USM will rely heavily on the 3-point shot this season and they’ve started strong in that area, hitting 23 of 58 tries. Against SMU, the Golden Eagles were 13-of-24 behind the arc.
Senior point guard Tyree Griffin hit all four of his 3-pointers.
“Every person in our rotation can actually shoot it,” senior guard Cortez Edwards said. “It’s a good thing when everybody is confident and hitting on all cylinders.”
A good chunk of USM offense this season will go through Griffin and Edwards, who combined to average 31.6 points a game last year. Another senior guard, Dominic Magee, pitched in 11.7 points and a team-high 6.6 rebounds a game.
Six-foot-5 sophomore LaDavius Draine and freshman Gabe Watson have shown early in the season that they can hit double digits in scoring as well. Watson nailed four of eight 3-pointers for 14 points at SMU on Saturday and Draine pitched in 10 of his own.
USM also returns its most efficient outside shooter from a year ago in redshirt senior Kevin Holland, who hit 41.5 percent of his 3-pointers.
Watson, a 6-foot-2 Jackson native, will continue to see significant minutes if he shoots as well as he did Saturday.
“I guess I have to make shots when I’m open and take care of the ball,” said Watson, a Jackson native. “Anything Doc wants me to do I’m fine with it.”
While several USM guards have proven they can score, Griffin will run the show from the point.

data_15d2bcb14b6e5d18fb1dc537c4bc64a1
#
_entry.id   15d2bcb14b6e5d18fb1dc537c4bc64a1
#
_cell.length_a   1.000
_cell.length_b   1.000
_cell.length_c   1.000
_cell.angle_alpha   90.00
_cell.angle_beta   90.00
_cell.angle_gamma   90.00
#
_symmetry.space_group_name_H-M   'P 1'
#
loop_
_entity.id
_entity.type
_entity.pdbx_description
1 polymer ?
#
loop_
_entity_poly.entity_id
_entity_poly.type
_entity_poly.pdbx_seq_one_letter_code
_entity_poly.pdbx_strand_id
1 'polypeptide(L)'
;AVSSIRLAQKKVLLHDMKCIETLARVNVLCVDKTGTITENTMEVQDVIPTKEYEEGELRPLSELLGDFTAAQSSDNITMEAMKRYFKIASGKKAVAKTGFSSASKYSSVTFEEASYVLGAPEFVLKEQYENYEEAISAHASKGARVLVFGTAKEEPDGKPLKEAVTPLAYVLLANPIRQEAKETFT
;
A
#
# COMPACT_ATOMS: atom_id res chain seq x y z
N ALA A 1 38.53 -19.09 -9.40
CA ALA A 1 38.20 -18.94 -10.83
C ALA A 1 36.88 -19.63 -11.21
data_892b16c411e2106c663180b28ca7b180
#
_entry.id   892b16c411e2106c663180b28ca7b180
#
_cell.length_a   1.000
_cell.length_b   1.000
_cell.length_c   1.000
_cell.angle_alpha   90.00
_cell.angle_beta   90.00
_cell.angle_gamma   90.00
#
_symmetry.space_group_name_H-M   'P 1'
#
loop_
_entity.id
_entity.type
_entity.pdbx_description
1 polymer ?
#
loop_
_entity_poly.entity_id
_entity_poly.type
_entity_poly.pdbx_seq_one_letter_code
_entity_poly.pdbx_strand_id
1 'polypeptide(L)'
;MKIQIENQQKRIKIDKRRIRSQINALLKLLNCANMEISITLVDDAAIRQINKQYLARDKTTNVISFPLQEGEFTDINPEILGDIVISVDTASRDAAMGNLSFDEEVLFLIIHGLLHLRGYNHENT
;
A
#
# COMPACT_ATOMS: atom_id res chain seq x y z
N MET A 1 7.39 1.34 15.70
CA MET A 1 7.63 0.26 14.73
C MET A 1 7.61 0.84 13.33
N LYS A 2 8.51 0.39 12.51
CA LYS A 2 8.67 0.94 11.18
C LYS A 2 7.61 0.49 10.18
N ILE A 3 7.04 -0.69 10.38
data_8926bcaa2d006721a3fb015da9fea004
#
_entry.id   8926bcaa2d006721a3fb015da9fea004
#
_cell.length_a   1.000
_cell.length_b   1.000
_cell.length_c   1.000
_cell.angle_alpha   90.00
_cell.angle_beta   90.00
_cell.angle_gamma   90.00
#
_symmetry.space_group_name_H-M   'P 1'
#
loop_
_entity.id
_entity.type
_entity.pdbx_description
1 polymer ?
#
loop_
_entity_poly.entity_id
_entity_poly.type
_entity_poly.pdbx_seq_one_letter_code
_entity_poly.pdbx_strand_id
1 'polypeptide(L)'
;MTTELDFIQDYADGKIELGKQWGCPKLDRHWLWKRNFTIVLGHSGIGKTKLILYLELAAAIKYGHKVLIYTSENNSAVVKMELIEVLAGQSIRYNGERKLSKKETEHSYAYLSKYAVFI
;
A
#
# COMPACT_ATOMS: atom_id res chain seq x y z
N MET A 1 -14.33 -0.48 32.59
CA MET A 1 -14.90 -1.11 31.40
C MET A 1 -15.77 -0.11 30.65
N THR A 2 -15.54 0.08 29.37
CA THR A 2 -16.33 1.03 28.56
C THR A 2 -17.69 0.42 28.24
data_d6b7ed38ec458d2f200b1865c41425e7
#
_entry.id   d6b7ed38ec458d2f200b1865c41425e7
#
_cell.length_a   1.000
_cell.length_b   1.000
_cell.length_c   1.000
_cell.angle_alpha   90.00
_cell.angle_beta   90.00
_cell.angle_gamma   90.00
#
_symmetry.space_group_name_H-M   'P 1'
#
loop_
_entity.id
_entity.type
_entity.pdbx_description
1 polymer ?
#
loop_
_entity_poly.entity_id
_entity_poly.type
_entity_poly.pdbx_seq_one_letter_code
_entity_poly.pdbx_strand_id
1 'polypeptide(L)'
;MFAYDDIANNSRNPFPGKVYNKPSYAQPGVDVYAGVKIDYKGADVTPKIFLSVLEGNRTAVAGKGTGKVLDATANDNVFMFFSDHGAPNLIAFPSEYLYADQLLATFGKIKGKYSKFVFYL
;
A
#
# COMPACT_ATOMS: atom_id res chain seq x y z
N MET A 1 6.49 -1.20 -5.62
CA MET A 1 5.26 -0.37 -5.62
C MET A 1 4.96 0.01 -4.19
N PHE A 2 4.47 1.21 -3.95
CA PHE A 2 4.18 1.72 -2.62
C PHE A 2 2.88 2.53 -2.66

“Tyree makes everything go,” Sadler said of the former Oklahoma State guard. “Everybody talks about everybody else, but he makes everything easier for Cortez, Kevin and Draine. Everybody is getting wide open shots. On top of that, he can shoot the ball too. He’s quick enough and aggressive enough. He’s such a competitor.”
In the post
Watson is part of what should be Sadler’s best freshman class at USM. Six-foot-7 forward Tyler Stevenson of Columbus, 6-foot-5 forward Ladarius Marshall of Jackson and 6-foot-4 Canadian point guard Shakur Daniel are all well regarded.
Six-foot-11 redshirt junior forward Tim Rowe and 6-foot-5 junior forward Leonard Harper-Baker, who sat out last season as a redshirt, split time in the post against SMU.
Redshirt junior Boban Jacdonmi will bring height and power to the frontcourt at 6-foot-9, 250 pounds. He didn’t play against SMU with Sadler deciding to go with a smaller lineup, but he will have a significant role to play going forward as a low-post defender who can face up the basket and shoot.
Harper-Baker is the most versatile of the three forwards with good ball-handling skills.
“He’s a glue guy right now that’s trying to find his place,” Sadler said. “He’s a tough guy we can play in the post. He stepped out and hit a three (against SMU). I know he can shoot it because he did it in practice. When you sit out a year, it’s hard. By conference, I hope he can be back to where he was.”
USM will travel to Troy (1-2) for another non-conference bout at 6 p.m. on Thursday and trips to Wichita State, Kansas State and South Dakota will give the team chances to pick up more quality wins.
The season is still young, but Sadler likes what he sees.
“Anytime you win on the road, it tells you there’s some toughness,” he said.